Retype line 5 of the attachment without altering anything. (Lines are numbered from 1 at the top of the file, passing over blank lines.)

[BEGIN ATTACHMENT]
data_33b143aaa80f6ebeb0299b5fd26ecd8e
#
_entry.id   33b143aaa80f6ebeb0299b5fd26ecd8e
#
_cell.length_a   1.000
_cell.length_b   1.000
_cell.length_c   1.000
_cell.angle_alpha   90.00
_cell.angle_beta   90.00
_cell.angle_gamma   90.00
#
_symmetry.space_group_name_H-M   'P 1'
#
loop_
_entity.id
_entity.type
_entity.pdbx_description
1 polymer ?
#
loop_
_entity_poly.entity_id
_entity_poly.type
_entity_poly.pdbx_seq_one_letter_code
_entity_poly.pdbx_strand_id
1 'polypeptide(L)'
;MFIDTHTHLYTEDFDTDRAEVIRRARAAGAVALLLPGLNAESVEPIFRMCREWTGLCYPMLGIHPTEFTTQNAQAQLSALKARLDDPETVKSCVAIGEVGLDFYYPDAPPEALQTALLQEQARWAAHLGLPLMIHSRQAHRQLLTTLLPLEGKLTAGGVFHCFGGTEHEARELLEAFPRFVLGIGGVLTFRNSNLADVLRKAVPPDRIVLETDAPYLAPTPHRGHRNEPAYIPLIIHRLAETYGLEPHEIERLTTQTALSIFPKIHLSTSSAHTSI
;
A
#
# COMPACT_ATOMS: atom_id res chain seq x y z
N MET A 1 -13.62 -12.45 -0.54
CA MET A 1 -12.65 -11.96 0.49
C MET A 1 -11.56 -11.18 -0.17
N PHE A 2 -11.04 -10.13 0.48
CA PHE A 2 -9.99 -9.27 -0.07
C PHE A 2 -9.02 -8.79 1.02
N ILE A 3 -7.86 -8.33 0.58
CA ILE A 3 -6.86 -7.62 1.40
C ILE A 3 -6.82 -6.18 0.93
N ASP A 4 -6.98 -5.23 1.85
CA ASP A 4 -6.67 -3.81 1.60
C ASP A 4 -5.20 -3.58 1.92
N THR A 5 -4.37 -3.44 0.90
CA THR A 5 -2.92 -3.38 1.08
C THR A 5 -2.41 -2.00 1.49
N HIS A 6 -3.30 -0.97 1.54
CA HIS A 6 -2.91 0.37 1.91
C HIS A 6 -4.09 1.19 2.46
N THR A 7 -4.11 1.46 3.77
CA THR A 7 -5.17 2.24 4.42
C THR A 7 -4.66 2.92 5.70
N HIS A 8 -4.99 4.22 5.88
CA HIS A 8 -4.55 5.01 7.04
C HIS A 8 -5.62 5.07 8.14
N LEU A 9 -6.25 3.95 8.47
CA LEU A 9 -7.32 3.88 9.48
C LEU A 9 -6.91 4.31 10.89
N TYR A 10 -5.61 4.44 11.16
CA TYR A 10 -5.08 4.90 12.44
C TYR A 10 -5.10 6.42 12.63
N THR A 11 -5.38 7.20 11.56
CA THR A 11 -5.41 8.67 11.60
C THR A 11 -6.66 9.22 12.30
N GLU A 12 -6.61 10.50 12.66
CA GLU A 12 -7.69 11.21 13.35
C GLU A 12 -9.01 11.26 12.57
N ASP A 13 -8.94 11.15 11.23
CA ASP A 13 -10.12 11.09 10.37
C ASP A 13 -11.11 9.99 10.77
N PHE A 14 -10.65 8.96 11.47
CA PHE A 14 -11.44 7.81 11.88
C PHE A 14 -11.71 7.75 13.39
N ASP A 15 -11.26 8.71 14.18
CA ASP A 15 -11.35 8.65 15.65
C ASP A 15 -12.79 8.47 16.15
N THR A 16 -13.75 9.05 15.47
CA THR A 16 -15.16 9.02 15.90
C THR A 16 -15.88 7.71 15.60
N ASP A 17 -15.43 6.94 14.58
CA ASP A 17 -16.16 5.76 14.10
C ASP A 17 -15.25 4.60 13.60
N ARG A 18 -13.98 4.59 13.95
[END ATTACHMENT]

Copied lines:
_cell.length_a   1.000